Avocado pits and brown guacamole

In THIS excellent Staff Report by Una, it is written:

Now, I know that avacado pits are rather large, but still, the amount of air physically blocked by the pit would be a small percentage of the overall surface area of the exposed guacamole.

In other words, am I right in assuming that the only part of the guacamole rendered non-brown by the pit is the guacamole directly under it? If so, then what’s the big deal about cookbooks that advise leaving the pit in the guacamole? I mean, the rest of the guacamole, the surface stuff not under the pit and therefore exposed to air, will brown anyway, right?

Or am I missing something here?

No, you’re quite correct. Only the portion under the pit is protected. Personally, I have never seen guacamole served in things other than large, shallow bowls, so I rather doubt that too much could be covered by the pit in most cases. However, depending on how many avocados you use, and the dimensions of the bowl, I suppose that you might be able to cover a majority of the surface of a bowl. To tell the truth, I rather think that it’s one of those things that most people and cookbooks just repeat as a recommendation because the author read it somewhere or were told it, and they don’t really know the “Straight Dope”.

A couple of drops of green food coloring will solve that browning problem too. Just don’t put in too much or you’ll something that looks like Martian guacamole.

So, what you’re saying is that there’s nothing special about using the avocado pit? There’s no magic affinity between the seed and the flesh that sustains it?

I suppose a (clean) golf ball would do just as well.


Given a container with a diameter slightly larger than the diameter of the pit, this method could conceivably preserve most of a given quantity of guacamole.

While on the topic of avocado pits, why does the pit rapidly turn a bright, ungodly red if you accidentally slice it? I imagine it has to do something with oxygenation.

And is it harmful to eat the avocado once this has occurred?

Hmm. The pit is reported to be slightly toxic (whatever “slightly” means) and acrid, but I could not find any references which note that it is specifically not to be eaten if you cut the pit. Given the hardness I doubt too many people eat the whole pit outright. A web search or two warns that animals, dogs especially, may be at risk from eating the pits. Other than that limited information, I fear I have little to offer about the qualities of the pit.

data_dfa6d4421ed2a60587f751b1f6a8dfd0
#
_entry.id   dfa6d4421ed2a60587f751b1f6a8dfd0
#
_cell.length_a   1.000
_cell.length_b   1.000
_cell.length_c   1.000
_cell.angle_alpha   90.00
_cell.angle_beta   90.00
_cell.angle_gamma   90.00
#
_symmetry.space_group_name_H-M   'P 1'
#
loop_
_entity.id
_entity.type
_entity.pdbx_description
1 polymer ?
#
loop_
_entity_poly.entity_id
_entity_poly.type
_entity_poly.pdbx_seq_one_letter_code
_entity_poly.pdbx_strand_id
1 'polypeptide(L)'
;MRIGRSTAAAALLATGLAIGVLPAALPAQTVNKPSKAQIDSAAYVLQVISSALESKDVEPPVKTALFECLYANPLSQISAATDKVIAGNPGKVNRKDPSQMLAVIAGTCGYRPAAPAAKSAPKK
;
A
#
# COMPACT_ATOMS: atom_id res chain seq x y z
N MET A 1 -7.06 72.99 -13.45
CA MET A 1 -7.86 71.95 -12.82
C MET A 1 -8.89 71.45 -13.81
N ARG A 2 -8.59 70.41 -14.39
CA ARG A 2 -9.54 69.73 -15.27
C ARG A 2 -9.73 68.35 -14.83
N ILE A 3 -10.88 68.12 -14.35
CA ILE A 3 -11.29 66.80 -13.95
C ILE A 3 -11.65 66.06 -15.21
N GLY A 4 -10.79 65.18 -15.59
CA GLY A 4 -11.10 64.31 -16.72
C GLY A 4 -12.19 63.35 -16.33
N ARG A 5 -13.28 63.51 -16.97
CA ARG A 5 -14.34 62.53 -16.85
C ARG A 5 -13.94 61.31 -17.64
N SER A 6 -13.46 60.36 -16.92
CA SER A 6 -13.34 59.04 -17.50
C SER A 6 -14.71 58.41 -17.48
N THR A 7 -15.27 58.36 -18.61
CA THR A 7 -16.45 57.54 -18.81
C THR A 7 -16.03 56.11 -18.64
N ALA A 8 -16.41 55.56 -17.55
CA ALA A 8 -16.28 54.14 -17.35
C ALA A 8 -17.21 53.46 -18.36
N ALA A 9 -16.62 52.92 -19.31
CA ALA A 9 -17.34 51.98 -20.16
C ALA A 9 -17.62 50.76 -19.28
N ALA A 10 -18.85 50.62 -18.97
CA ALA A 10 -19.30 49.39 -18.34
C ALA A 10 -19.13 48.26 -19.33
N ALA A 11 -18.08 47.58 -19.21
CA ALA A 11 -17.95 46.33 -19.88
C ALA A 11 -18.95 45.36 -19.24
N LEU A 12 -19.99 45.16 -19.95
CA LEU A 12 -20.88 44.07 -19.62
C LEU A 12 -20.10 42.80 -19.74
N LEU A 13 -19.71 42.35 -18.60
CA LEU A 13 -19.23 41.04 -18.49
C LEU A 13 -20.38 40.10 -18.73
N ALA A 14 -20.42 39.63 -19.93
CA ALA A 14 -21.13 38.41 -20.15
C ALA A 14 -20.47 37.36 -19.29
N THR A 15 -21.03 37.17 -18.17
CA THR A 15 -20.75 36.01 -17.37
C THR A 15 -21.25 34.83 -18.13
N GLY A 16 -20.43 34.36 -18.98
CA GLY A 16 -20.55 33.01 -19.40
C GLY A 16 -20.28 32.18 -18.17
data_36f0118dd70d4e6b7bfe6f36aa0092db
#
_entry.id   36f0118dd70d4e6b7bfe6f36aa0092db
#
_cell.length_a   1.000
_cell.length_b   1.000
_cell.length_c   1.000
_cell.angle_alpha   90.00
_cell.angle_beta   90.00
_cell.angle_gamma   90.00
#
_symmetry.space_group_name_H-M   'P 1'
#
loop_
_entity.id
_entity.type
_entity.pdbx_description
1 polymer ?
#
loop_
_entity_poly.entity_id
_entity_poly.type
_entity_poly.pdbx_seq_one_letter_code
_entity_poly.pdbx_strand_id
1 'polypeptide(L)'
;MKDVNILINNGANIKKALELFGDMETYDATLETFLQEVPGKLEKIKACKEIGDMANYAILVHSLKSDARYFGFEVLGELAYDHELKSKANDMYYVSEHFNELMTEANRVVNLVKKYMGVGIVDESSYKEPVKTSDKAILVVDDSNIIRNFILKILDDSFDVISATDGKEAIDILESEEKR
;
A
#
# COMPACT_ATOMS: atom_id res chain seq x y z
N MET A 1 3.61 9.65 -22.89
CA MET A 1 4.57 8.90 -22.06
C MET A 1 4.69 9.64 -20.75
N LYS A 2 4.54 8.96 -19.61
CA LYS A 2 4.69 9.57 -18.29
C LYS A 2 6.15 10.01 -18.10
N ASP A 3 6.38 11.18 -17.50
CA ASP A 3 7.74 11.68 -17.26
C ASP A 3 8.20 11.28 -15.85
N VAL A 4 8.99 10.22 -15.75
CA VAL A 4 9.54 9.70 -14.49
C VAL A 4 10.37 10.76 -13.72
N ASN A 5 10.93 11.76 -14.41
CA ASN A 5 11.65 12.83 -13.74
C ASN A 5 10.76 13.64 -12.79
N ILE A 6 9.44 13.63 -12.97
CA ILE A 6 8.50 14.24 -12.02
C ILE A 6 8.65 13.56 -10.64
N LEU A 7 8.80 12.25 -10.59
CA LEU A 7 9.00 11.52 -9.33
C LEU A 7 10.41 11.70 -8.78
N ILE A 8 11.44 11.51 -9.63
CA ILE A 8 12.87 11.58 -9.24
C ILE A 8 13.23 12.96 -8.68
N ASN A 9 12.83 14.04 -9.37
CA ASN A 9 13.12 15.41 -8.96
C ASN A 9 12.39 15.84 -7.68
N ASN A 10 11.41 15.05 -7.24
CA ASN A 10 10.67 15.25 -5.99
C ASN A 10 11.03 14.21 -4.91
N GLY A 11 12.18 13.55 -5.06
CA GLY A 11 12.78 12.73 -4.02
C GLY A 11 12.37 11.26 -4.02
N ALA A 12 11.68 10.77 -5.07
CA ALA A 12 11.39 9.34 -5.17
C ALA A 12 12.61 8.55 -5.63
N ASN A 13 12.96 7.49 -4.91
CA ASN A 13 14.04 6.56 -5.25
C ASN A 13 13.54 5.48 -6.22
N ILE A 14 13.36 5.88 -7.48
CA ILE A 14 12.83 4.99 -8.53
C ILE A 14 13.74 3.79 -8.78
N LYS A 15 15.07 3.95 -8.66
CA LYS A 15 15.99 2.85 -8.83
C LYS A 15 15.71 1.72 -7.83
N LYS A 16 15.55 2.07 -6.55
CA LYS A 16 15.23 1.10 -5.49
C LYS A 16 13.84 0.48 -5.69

Hey, thanks for another great staff report, Una!

You’re welcome. :slight_smile:

If I read the queue correctly, the next two weeks are from me as well…

One great way I discovered to keep my Guacamole fresh is to cover it with salsa. It is the easiest thing to find when you’re bringing home the leftovers from the mexican restaurant

Depending on the makeup of your salsa, not only are you blocking off oxygen, but you could be adding a bit of Vitamin C and some other antioxidants to the surface of the guacamole. Sound like a good idea!

Who ever has leftover guacamole? The best thing to do is finish it off!

Who ever worries about brown guacamole? You just scrape the brown surface layer off with a corn chip, and eat it, problem solved.

Just cover the entire guac with seran wrap - not the bowl it’s in, but the guac itself. Press it down so there’s no air between the guac and the seran. Keeps for a few days that way, and also allows you to make it in advance.

I thought my article was fairly clear on that when I wrote the following in it:

Sure, but if we read your whole article there’d be so little to discuss.

I just want to emphasize that birds, too, should never be fed avacado.

Out of curiosity, do you mean the avacado flesh, or the pit, or both?

I confess, since IANAVet and I’ve never actually killed a bird by feeding it avacado, I was just parroting [heh] what I’ve heard from several vets and bird specialists.

From here:

A little lime or lemon juice will also solve the browning problem - apparently the vitamin C it contains coats the contents and prevents oxidation. You can also use it to prevent apple slices from browning.

Dunno about the pit preventing oxidation on only the guac directly underneath, however - we had some quac over Thanksgiving that was in a plastic container (like a cottage cheese one, 'bout that size) and the pit was left in. Opened it the next day and it was still green - no oxidation. Perhaps that was because we also covered the container (with its cover, no saran wrap) and refrigerated it, but whatever, the guac was still green.